Picking Cotton by Jennifer Thompson-Cannino and Ronald Cotton, with Erin Torneo

In the prologue of this book, the authors, Jennifer and Ron, and their families are enjoying a youth soccer tournament in Gibsonville.  “So how do y’all know each other?” a soccer mom asks.  “We go way back,” answers Ron.

Back twenty-two years, in fact… At that time, Jennifer, a student at Elon, was peacefully sleeping in her apartment near the campus when she woke up to find a man near her bed.  When he raped her, she observed him carefully, determined to be able to pick him from a lineup so that he’d get the punishment he deserved.  From the seven men presented to her by the police, she selected Ronald Cotton.  Confident of her decision, she prayed every night that he’d die a horrible death in prison.

This book takes us through those twenty-two years through alternating chapters in which Jennifer and Ron tell their stories, showing how those terrible events eventually led to such a happy family gathering.

The book’s appeal to me comes largely from the fact that I am intrigued by reading about people who overcome adversity, bringing something positive from their difficulties.  Picking Cotton tells the remarkable stories of two people from very different backgrounds – a white college student with a 4.0 and a black high school dropout with a record of petty crime.  Yet, despite their reasons for despising each other, they eventually formed a bond stronger than friendship.  Their stories show the power of forgiveness.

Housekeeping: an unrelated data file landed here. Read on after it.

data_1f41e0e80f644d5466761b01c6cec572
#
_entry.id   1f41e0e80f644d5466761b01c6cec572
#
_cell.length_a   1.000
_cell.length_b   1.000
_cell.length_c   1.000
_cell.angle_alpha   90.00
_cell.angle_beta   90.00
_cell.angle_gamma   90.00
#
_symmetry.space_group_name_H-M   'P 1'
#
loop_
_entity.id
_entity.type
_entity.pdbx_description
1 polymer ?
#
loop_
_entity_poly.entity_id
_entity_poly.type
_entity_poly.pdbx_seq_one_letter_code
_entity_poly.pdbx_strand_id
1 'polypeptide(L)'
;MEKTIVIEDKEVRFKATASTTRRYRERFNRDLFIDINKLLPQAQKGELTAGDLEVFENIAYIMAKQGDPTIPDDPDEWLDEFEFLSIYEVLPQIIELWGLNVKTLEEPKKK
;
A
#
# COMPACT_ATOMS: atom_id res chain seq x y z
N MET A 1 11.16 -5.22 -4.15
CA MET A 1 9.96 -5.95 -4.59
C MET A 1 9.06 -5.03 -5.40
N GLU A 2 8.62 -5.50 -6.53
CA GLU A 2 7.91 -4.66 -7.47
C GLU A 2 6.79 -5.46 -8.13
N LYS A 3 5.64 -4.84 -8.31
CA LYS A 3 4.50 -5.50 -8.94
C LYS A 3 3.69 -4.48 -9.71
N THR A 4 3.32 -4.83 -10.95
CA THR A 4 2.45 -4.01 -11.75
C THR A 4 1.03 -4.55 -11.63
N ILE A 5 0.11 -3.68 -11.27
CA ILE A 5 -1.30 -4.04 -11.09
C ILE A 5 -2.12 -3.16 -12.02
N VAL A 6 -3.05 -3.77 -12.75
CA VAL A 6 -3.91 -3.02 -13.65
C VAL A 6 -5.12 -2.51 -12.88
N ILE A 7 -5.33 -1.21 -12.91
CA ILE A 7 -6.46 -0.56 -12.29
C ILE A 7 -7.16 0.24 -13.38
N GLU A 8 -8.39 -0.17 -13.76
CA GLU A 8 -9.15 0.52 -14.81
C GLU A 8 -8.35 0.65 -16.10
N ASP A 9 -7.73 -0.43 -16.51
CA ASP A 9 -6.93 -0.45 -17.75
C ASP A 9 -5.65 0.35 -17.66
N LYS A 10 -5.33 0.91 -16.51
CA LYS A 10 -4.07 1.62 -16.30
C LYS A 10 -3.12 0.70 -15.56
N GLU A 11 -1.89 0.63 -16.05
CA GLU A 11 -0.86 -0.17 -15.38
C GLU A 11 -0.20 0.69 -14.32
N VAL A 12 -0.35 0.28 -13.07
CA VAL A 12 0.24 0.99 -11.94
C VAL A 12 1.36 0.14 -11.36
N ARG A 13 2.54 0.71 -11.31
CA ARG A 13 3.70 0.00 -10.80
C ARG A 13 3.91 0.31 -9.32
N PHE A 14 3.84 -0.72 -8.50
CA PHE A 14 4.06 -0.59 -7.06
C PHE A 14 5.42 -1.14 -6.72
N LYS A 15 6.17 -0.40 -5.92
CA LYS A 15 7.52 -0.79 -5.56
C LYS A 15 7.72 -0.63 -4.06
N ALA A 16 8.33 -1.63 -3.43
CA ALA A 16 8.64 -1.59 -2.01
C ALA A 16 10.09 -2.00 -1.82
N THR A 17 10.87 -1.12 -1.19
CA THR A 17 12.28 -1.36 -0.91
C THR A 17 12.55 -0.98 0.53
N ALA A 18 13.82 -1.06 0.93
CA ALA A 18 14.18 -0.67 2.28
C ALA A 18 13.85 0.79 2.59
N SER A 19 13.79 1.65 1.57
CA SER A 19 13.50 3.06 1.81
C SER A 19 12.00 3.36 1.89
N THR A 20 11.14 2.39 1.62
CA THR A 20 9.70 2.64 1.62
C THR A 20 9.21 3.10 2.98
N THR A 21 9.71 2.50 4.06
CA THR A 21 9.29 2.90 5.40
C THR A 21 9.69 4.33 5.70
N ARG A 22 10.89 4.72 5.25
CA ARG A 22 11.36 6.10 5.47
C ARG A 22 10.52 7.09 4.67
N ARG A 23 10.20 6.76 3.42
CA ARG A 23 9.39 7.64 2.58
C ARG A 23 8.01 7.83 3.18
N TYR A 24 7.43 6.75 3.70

I also learned a lot about the criminal justice system as it was in the days prior to DNA testing, when eyewitness identifications played a greater role than they often do today, and about life in North Carolina prisons.

Part of my interest in reading books set in North Carolina is that I relate to them even more than I might have if the events had happened far away.  This book is set in the Piedmont area.

(Helen Snow, Information Services)


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